While it appears Malta’s gambling and iGaming community is waiting out the storm of greylisting, the task of earning international confidence was urgent, Finance Minister Clyde Caruana said, according to a report by Bloomberg Businessweek on the state of Malta’s gambling industry.
The report, penned by journalist Willem Marx, details how Malta found itself as the iGaming hub of Europe, and a major global player. It cites Britain’s 2007 decision to levy a 15 per cent corporate tax rate on profits generated by internet betting and Malta’s launch of a licence that would allow holders to offer web-based casino and slot games to customers anywhere in the world as being instrumental to the rise of the industry on the island.
Fast forward to 2021, where the industry is thought to account for almost a tenth of the national economy, Malta found itself being placed on a list of increased monitoring, the so-called grey list, by the global Financial Action Task Force (FATF), which cited shortcomings in Malta’s Ultimate Beneficial Ownership (UBO) transparency and accuracy, and the need for the country’s regulators and enforcement agencies to focus on tax evasion and money laundering.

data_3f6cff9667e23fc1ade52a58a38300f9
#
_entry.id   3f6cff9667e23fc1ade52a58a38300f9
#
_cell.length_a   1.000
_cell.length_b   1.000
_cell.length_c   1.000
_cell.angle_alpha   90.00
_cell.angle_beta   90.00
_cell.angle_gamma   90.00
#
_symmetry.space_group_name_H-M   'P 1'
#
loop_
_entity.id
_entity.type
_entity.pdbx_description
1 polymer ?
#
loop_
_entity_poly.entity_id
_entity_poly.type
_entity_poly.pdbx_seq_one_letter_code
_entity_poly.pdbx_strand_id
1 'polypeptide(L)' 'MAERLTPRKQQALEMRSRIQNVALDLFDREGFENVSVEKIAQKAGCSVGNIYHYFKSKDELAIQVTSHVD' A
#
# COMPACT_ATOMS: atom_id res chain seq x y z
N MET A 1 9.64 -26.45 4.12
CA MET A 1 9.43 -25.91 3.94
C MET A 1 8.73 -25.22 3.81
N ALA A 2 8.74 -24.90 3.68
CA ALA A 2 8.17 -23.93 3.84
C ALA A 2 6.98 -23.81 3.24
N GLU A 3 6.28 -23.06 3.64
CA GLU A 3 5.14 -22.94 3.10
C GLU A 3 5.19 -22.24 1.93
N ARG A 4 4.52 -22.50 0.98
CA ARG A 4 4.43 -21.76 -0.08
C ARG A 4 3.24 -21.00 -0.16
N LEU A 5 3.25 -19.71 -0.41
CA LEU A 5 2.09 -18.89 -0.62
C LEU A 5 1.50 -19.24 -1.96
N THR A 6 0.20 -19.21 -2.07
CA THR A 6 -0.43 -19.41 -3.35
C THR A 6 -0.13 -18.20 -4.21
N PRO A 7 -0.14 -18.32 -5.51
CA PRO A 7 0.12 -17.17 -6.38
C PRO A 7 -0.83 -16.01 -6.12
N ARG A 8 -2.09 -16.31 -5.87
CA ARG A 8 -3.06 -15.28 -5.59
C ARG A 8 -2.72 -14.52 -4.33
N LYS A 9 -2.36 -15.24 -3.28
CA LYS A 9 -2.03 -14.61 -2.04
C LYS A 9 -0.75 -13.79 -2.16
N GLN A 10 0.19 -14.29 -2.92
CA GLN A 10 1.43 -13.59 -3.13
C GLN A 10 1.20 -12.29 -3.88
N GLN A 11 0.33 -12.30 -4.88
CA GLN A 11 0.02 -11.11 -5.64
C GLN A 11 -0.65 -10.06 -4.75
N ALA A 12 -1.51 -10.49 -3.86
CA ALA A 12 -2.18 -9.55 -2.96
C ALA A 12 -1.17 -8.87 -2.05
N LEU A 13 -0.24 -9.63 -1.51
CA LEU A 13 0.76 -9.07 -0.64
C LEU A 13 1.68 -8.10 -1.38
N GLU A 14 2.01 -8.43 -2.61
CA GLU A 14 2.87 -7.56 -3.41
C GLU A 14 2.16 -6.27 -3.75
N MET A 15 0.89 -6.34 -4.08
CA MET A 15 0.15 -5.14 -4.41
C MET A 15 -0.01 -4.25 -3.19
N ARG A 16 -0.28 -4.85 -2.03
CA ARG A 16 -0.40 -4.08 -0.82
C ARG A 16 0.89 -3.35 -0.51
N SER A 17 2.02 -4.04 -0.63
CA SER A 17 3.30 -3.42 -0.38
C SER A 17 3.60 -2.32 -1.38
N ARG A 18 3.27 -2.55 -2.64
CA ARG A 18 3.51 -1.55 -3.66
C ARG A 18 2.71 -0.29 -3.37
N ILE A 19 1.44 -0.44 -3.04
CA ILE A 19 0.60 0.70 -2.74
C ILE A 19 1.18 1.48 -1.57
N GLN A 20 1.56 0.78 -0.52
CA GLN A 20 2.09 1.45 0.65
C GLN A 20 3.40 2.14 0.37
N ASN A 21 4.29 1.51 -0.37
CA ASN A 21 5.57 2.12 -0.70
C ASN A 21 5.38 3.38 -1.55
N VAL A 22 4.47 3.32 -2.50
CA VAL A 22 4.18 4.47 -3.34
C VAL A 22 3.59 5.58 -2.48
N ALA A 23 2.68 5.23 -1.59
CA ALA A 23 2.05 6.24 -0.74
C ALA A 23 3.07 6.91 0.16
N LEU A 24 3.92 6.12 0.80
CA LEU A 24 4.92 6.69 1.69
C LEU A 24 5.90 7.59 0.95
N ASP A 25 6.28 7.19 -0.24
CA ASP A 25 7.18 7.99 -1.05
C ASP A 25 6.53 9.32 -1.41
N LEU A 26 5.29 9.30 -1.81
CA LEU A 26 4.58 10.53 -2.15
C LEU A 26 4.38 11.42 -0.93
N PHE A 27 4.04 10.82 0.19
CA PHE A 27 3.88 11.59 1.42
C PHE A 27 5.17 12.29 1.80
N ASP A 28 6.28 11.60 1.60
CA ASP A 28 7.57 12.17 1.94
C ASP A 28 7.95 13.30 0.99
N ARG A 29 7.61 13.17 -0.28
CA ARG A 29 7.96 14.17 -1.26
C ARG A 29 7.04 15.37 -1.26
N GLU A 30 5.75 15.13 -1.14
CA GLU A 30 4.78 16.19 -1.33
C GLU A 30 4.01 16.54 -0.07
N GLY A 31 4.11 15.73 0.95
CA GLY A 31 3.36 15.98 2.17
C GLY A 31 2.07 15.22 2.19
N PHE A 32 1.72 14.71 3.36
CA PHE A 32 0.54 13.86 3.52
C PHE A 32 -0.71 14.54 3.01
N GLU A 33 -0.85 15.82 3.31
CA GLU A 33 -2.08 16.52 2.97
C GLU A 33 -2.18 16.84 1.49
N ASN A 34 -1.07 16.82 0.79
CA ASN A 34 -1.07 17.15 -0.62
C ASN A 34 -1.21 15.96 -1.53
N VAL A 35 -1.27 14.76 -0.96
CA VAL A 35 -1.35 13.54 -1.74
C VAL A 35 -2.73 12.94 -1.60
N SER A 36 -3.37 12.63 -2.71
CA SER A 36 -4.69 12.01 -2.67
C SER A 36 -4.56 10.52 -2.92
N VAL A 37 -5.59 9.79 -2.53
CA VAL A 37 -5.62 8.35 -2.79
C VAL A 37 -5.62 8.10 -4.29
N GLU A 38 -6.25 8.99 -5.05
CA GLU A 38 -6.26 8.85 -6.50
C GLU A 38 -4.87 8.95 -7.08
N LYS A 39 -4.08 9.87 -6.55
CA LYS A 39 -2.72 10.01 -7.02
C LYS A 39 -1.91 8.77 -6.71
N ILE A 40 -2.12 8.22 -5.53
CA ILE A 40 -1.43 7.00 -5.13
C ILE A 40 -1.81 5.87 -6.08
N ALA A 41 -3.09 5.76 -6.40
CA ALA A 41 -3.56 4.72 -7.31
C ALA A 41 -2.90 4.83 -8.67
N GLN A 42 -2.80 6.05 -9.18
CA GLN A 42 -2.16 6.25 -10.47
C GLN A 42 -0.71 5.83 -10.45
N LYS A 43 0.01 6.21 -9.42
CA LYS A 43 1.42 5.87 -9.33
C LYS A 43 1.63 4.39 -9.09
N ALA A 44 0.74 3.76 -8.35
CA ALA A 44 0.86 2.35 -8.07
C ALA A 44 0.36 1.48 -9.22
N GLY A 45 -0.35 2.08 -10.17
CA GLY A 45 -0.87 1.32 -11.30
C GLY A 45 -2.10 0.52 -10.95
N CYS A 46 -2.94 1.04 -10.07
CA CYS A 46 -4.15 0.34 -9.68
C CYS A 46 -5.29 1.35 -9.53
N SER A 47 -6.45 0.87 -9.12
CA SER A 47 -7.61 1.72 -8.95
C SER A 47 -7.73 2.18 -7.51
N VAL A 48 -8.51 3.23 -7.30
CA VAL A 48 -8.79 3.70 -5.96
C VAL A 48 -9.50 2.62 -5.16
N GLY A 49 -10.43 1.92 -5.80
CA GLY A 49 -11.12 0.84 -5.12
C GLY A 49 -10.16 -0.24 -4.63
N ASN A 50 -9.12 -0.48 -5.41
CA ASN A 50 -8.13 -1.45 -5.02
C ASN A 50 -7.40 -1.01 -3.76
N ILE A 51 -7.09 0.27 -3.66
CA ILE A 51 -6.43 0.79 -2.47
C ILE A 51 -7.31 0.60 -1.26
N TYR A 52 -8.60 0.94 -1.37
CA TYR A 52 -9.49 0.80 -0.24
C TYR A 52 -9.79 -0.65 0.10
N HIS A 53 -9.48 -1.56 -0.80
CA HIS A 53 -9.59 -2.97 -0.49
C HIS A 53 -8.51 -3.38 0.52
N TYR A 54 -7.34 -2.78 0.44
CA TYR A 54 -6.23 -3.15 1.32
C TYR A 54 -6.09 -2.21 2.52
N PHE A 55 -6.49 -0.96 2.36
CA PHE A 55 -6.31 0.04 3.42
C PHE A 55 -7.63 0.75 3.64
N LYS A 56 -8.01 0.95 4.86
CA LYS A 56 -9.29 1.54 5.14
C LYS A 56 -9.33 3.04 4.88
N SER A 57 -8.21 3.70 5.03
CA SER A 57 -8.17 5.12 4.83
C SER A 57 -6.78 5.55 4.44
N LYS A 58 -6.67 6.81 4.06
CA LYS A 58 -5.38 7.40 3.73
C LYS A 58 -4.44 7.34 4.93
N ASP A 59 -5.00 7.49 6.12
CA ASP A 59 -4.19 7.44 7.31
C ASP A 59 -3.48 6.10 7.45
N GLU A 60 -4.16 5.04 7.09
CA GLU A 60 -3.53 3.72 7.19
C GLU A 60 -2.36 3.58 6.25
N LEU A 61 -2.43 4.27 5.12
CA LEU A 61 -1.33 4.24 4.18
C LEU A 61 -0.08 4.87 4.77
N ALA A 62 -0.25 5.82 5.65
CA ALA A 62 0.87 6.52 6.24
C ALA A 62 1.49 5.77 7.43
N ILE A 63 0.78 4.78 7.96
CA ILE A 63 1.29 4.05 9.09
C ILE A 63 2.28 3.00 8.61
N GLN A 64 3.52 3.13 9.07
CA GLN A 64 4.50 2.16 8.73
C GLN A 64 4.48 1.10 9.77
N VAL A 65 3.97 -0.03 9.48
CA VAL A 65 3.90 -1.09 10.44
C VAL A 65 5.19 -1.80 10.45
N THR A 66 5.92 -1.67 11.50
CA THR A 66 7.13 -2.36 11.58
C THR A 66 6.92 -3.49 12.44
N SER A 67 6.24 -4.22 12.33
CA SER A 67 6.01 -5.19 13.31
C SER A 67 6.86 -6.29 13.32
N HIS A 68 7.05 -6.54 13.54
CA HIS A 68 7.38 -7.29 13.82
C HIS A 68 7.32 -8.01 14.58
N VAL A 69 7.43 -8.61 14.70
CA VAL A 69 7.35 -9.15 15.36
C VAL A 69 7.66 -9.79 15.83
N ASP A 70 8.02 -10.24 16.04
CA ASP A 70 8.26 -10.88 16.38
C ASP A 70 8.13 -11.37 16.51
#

Malta was placed on the grey list in June 2021, and, while there have not been materially significant impacts so far, increased scrutiny of transfers in and out of the country, and an expected reluctance by foreign international financial institutions to shoulder risk associated doing business with Malta should the country remain on the grey list for an extended period of time, could have serious impacts on the lucrative iGaming industry locally, as the Bloomberg feature explores.
In comments from Finance Minister Clyde Caruana, he is reported as having warned that the task of earning international confidence was urgent:
“It doesn’t mean that if business is waiting [for Malta to come off the grey list] it will keep on waiting forever.
“I, together with the rest of the Government, with my colleagues, we have to make sure that they [iGaming operators] don’t leave.”
Finance Minister Clyde Caruana addressing a press conference after delivering the Budget 2022 speech in October / DOI Photo
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